I wrote earlier and somewhat dismissively about Michael Gerson's analysis of the Obama inaugural address, but his column today is worth a read for its leading notion, that Barack Obama is a "conservative revolutionary."
Similarly, Obama's address diagnosed a time of "standing pat, of protecting narrow interests." And he rooted his vision of social and economic restoration in the renewal of moral virtues—courage, honesty, fair play, loyalty, tolerance, patriotism and duty. He insisted on using the word "virtue" and explained that such convictions are not merely useful but "true."
This shows a deep understanding of America, which remains moral to its core—and a mature understanding of American leadership. Obama's argument should appeal to many conservatives, who would never accept a case for progressive policies based on relativistic or libertarian moral views. Like Lincoln or Martin Luther King Jr., Obama positioned himself as a conservative revolutionary—attempting to re-create our country by reasserting the traditional moral principles that gave it birth.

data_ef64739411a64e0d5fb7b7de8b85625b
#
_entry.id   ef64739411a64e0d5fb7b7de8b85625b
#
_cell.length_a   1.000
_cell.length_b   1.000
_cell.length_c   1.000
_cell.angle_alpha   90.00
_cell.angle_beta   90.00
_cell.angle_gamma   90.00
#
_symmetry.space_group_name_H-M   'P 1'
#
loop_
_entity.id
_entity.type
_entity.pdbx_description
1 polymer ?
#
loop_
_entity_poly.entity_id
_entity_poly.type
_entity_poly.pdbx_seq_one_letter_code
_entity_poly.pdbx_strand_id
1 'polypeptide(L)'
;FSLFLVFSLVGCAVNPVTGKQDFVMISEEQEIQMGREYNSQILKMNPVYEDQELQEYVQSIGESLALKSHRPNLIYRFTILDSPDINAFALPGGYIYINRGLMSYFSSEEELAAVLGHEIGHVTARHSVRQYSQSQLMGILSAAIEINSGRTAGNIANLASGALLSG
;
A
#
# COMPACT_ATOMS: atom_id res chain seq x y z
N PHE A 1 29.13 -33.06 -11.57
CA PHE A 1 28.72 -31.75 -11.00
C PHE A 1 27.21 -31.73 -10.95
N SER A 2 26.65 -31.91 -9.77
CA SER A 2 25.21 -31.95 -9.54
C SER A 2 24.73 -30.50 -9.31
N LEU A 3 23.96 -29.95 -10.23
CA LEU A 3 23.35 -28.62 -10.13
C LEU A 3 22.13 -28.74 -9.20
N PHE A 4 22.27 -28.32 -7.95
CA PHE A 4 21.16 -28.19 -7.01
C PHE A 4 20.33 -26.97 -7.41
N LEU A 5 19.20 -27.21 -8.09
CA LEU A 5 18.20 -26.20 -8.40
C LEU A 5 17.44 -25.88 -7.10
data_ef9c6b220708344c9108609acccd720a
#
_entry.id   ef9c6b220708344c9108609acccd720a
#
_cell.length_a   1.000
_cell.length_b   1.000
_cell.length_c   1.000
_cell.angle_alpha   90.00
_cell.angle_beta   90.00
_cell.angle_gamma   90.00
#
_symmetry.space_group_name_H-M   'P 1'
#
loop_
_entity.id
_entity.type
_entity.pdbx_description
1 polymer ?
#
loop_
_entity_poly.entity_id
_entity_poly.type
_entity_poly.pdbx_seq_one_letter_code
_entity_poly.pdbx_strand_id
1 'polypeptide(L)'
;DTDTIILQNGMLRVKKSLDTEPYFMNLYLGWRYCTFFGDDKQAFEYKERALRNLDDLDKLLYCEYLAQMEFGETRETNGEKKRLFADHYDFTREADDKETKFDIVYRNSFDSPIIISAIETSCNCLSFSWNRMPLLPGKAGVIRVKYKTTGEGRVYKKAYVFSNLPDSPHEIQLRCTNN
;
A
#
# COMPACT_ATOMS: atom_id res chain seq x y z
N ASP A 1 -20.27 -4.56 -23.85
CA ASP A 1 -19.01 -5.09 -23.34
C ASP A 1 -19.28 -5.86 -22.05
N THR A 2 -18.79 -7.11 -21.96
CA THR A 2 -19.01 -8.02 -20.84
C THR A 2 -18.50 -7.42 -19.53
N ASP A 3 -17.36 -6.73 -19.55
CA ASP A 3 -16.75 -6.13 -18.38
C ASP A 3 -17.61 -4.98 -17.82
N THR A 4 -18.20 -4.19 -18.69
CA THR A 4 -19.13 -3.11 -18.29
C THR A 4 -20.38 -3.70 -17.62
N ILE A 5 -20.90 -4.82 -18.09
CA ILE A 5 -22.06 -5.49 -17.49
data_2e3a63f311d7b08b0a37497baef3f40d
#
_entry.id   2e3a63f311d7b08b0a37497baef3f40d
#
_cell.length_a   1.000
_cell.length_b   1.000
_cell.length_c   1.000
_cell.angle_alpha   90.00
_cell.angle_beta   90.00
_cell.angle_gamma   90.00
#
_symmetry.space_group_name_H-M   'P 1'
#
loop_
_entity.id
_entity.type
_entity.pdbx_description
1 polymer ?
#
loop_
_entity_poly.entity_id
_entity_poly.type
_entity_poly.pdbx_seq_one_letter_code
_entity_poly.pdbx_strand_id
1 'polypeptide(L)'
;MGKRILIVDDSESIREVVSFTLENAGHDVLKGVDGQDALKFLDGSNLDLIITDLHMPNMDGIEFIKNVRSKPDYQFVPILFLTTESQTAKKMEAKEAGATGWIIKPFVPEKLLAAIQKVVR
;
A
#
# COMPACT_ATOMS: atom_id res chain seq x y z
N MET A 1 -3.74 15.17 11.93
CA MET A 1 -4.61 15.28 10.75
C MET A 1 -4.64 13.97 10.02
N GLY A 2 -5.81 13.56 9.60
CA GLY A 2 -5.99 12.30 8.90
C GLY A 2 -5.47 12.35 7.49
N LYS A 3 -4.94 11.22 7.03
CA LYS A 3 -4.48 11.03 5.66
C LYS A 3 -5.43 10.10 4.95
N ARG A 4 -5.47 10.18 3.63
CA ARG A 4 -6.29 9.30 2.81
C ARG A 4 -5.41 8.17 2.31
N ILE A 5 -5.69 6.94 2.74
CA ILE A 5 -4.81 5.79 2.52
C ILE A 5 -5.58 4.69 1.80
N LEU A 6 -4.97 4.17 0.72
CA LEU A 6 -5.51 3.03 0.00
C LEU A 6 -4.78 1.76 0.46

This type of insight makes President Obama a formidable political figure—and if he really believes and defends these ideals, perhaps a formidable American leader.
Gerson makes a good point here, though I disagree with the notion that convictions of courage, honesty, fair play, etc., are somehow conservative (and are thus implicitly neither liberal nor progressive). As I wrote Tuesday (and as Gerson noted in his appearance at Brookings today), the theme of returning America to greatness by re-embracing its basic values is a classic.
That said, the point about invoking traditional values to assert revolutionary ideas is an interesting one and one that progressives should keep in mind (and have done in some ways for years).